With the season just about to start, we wanted to recap how we think the Wisdom of the Crowd can work with NFL betting. (A more detailed post is here.)
Tl;Dr: Vegas’ goal is to match betting lines to public sentiment, not to predict final outcomes. We believe that the crowd can identify when public sentiment differs significantly from the predicted final outcome so we can take advantage of betting line values.
Thanks for visiting Crowdsourced Scores! Please get your Week 1 predictions in now!
What is the Wisdom of the Crowd?
The Wisdom of the Crowd is the theory that, over time, the crowd is a more effective predictor than any single individual. For the crowd wisdom to be “valid”, the crowd has to be:
- Diverse: the crowd has to have a significant variety of opinion to ensure that biases are normalized.
- Independence: an individual in the crowd develops their opinion on their own and without being influenced by another person.
- Decentralization: the crowd is formed by people who have come from different backgrounds and experiences.
- Aggregated: the individual opinions can be aggregated appropriately.
In short, the crowd needs to have a diverse group of individuals who are able to generate their opinions on their own.
How can the Wisdom of the Crowd Work for Sports Scores?
We believe that sports fans satisfy the three core components of a crowd: diversity, independence, and decentralization. Crowdsourcedscores.com will do the work of aggregating. The each individual of the crowd is their own super computer, processing all of the news and information out there and putting a prediction together based on their own calculations, and we aggregate the results.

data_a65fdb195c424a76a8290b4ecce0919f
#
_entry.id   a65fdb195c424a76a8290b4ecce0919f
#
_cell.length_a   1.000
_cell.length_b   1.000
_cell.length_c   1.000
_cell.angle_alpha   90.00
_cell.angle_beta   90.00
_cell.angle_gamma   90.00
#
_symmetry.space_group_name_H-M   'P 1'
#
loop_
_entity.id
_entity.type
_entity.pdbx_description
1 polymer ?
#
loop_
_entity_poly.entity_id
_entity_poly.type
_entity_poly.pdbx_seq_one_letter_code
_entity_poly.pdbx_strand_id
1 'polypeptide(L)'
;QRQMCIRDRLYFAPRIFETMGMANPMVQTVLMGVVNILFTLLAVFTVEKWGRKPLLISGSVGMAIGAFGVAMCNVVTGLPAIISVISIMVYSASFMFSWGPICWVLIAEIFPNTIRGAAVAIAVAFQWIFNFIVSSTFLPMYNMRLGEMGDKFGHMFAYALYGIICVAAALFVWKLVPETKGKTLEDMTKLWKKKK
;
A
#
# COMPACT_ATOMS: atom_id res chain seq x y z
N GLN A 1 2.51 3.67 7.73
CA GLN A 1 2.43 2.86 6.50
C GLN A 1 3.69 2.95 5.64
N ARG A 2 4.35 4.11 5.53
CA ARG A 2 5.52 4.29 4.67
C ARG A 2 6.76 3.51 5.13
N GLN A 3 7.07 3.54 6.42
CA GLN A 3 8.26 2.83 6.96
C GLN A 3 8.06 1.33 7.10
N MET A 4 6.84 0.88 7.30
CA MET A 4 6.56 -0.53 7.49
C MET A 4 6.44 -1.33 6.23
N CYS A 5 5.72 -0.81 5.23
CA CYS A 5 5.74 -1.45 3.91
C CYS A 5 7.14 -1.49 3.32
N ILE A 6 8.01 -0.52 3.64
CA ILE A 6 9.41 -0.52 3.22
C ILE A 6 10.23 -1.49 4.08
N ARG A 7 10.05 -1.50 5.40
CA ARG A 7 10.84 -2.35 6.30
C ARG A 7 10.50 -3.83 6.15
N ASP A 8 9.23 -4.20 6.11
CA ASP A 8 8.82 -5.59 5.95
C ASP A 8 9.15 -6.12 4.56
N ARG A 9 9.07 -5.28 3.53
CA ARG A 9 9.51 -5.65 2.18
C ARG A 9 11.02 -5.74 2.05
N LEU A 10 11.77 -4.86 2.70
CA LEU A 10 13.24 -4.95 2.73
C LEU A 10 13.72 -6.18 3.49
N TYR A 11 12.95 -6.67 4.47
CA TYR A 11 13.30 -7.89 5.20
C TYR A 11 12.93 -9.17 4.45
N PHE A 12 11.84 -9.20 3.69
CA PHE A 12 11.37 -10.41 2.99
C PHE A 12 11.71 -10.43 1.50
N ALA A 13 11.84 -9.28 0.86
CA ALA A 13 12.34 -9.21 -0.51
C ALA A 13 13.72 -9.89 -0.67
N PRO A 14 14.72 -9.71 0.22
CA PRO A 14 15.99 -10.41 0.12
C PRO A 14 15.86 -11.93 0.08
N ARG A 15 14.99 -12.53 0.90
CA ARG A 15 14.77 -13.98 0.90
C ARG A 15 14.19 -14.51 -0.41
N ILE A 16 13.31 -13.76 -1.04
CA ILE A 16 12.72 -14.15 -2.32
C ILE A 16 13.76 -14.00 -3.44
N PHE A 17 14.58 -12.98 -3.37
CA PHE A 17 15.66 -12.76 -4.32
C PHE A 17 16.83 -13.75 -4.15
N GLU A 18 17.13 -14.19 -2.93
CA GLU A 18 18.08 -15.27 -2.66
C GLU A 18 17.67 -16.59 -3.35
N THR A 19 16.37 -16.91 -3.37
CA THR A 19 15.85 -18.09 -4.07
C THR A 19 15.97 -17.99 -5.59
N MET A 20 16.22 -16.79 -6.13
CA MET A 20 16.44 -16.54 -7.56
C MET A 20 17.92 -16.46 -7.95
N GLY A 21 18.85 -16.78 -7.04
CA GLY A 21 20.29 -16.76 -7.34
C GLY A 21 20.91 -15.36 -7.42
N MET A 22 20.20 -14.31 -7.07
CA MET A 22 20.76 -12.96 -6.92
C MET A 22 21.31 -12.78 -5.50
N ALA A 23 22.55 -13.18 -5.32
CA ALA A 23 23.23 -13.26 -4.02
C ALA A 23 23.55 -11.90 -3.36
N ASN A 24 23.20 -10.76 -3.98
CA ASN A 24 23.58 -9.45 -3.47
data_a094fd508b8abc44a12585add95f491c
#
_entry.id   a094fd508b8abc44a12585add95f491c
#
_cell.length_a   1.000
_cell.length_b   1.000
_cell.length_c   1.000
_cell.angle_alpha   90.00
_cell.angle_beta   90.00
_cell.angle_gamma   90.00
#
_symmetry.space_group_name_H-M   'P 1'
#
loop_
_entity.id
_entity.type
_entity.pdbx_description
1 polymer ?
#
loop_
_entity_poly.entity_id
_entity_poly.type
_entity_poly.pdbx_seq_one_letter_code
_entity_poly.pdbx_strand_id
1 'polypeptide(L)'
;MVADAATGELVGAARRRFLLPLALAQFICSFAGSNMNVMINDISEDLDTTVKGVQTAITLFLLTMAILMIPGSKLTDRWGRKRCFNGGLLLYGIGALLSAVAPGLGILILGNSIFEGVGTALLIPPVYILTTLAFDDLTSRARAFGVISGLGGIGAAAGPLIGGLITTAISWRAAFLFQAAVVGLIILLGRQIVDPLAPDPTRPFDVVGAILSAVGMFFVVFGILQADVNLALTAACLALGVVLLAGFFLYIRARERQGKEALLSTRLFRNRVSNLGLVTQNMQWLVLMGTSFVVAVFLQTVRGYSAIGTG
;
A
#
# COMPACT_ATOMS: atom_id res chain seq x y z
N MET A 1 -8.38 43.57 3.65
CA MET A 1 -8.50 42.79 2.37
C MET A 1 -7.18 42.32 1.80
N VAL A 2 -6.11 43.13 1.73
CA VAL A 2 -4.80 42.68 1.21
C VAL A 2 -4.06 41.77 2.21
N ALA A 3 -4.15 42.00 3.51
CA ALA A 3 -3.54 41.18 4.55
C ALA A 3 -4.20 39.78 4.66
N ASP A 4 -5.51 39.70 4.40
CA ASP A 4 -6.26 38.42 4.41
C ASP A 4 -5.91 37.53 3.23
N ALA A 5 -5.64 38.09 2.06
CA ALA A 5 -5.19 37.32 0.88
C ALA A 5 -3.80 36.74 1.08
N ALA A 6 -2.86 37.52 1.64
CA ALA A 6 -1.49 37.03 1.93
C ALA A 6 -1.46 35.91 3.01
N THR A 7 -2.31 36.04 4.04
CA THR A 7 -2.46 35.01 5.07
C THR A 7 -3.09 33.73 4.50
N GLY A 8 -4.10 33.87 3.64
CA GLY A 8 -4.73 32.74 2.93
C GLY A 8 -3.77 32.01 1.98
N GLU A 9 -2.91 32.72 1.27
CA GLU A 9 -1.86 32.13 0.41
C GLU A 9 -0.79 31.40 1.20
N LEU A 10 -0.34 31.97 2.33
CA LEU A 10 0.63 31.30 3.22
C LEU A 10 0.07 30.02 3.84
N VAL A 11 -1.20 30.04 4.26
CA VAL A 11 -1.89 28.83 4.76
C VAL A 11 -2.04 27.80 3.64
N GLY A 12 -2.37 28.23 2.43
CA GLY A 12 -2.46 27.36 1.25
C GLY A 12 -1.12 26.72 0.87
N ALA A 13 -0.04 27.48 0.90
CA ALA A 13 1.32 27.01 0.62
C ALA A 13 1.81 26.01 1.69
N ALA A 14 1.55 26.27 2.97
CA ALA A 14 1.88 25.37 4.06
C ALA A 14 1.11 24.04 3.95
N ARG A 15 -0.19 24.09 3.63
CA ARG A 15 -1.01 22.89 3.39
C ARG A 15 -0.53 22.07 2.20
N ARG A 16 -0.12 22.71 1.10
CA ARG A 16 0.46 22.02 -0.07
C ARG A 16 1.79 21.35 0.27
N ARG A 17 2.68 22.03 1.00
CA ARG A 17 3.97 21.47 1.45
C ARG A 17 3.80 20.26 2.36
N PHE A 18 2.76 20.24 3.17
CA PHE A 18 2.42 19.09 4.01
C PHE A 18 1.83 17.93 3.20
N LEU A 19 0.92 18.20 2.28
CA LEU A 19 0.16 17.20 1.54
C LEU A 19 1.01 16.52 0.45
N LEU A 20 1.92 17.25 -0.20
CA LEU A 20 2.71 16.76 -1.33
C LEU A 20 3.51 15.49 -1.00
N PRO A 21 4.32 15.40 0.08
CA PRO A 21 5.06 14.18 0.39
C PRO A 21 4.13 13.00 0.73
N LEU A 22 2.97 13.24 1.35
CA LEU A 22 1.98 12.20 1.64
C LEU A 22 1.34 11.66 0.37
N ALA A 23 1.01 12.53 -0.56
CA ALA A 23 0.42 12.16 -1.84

How does this differ from what Vegas does? Doesn’t Vegas move the line based on the crowd behavior?
The main difference between us and Vegas is that Vegas is interested in matching the perception of each side and we are interested identifying where the public perception may be inaccurate. Most importantly, Vegas wants to balance the money. If one side has a heavy amount of money riding on it, the book is in serious danger is that side wins. A perfect 50/50 split BEFORE THE GAME is Vegas’ goal. They are not interested in matching the final outcome; they are interested in perfectly matching public perception to keep money flowing evenly on both sides.
Additionally, Vegas moves the line based on dollar values rather than on gross volume of bets. One $10,000 bet on the favorite would require 100 $100 bets on the underdog to match it so the line may move to encourage bets on the underdog even though only one person has bet on the favorite.
What we are trying to do is identify value in the line. In the stock market, this is called the margin of safety. If the crowd predicts a significant deviation from the Vegas line, we want to see if that prediction has value (we believe that it does).
What about Who Picked Whom?
Who-picked-whom seems like it is the same as crowd-sourcing predictions. If 70% of users are picking the underdog, how is that different from what Crowdsourced Scores is doing?
The short answer is that Who-Picked-Whom is a binary question that is limited by the same lack of detail as the betting lines. Do you believe that the underdog will simply cover the spread or win outright? Do you believe that the favorite will not only cover the spread but beat the tar out of the underdog?
In this situation, all choices fall into one of two buckets, and they are not distinguished at all. Therefore, it may tell you where the public sentiment is, but it doesn’t tell you if there is any value in the line. Additionally, the public is roughly 50% season over season.
We’re aiming to top that.
By aggregating score predictions, we are adding fidelity that will identify not only how many users choose one side or the other, but also how much each side believes its pick will win by. This will help identify when the crowd sees value in a given betting line and inform bettors.
Best of luck!
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[…] quick reminder: we think the value of the wisdom of the crowd is in precision. There are several ways to determine where the public lands on either side of a given line, but […]